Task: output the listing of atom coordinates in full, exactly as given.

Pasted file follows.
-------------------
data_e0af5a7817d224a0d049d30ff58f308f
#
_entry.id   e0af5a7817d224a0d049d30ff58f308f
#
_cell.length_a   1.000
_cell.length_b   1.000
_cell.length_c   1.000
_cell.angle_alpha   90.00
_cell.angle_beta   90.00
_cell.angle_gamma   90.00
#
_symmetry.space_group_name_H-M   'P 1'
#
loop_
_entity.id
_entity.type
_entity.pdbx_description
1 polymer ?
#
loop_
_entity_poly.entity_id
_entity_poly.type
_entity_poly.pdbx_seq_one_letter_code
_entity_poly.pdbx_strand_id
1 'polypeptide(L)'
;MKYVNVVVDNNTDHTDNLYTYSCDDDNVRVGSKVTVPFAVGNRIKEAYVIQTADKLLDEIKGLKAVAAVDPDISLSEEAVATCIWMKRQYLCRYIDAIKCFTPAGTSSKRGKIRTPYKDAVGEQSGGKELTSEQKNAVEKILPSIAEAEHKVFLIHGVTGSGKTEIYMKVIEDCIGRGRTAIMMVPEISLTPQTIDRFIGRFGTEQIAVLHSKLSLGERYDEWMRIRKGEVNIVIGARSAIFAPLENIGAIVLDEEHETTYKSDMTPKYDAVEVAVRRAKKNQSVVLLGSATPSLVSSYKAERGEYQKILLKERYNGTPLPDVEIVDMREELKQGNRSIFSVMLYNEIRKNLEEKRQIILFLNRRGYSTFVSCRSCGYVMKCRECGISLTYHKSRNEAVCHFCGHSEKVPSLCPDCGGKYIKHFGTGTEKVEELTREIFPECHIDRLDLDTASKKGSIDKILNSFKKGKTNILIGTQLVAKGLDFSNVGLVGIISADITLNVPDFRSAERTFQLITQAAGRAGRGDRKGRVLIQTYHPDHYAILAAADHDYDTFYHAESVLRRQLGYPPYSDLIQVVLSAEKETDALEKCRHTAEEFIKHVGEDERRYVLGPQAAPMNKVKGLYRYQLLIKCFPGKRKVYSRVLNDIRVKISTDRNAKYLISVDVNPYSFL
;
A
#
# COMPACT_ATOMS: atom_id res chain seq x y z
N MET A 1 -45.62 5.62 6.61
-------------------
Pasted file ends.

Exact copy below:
data_e0af5a7817d224a0d049d30ff58f308f
#
_entry.id   e0af5a7817d224a0d049d30ff58f308f
#
_cell.length_a   1.000
_cell.length_b   1.000
_cell.length_c   1.000
_cell.angle_alpha   90.00
_cell.angle_beta   90.00
_cell.angle_gamma   90.00
#
_symmetry.space_group_name_H-M   'P 1'
#
loop_
_entity.id
_entity.type
_entity.pdbx_description
1 polymer ?
#
loop_
_entity_poly.entity_id
_entity_poly.type
_entity_poly.pdbx_seq_one_letter_code
_entity_poly.pdbx_strand_id
1 'polypeptide(L)'
;MKYVNVVVDNNTDHTDNLYTYSCDDDNVRVGSKVTVPFAVGNRIKEAYVIQTADKLLDEIKGLKAVAAVDPDISLSEEAVATCIWMKRQYLCRYIDAIKCFTPAGTSSKRGKIRTPYKDAVGEQSGGKELTSEQKNAVEKILPSIAEAEHKVFLIHGVTGSGKTEIYMKVIEDCIGRGRTAIMMVPEISLTPQTIDRFIGRFGTEQIAVLHSKLSLGERYDEWMRIRKGEVNIVIGARSAIFAPLENIGAIVLDEEHETTYKSDMTPKYDAVEVAVRRAKKNQSVVLLGSATPSLVSSYKAERGEYQKILLKERYNGTPLPDVEIVDMREELKQGNRSIFSVMLYNEIRKNLEEKRQIILFLNRRGYSTFVSCRSCGYVMKCRECGISLTYHKSRNEAVCHFCGHSEKVPSLCPDCGGKYIKHFGTGTEKVEELTREIFPECHIDRLDLDTASKKGSIDKILNSFKKGKTNILIGTQLVAKGLDFSNVGLVGIISADITLNVPDFRSAERTFQLITQAAGRAGRGDRKGRVLIQTYHPDHYAILAAADHDYDTFYHAESVLRRQLGYPPYSDLIQVVLSAEKETDALEKCRHTAEEFIKHVGEDERRYVLGPQAAPMNKVKGLYRYQLLIKCFPGKRKVYSRVLNDIRVKISTDRNAKYLISVDVNPYSFL
;
A
#
# COMPACT_ATOMS: atom_id res chain seq x y z
N MET A 1 -45.62 5.62 6.61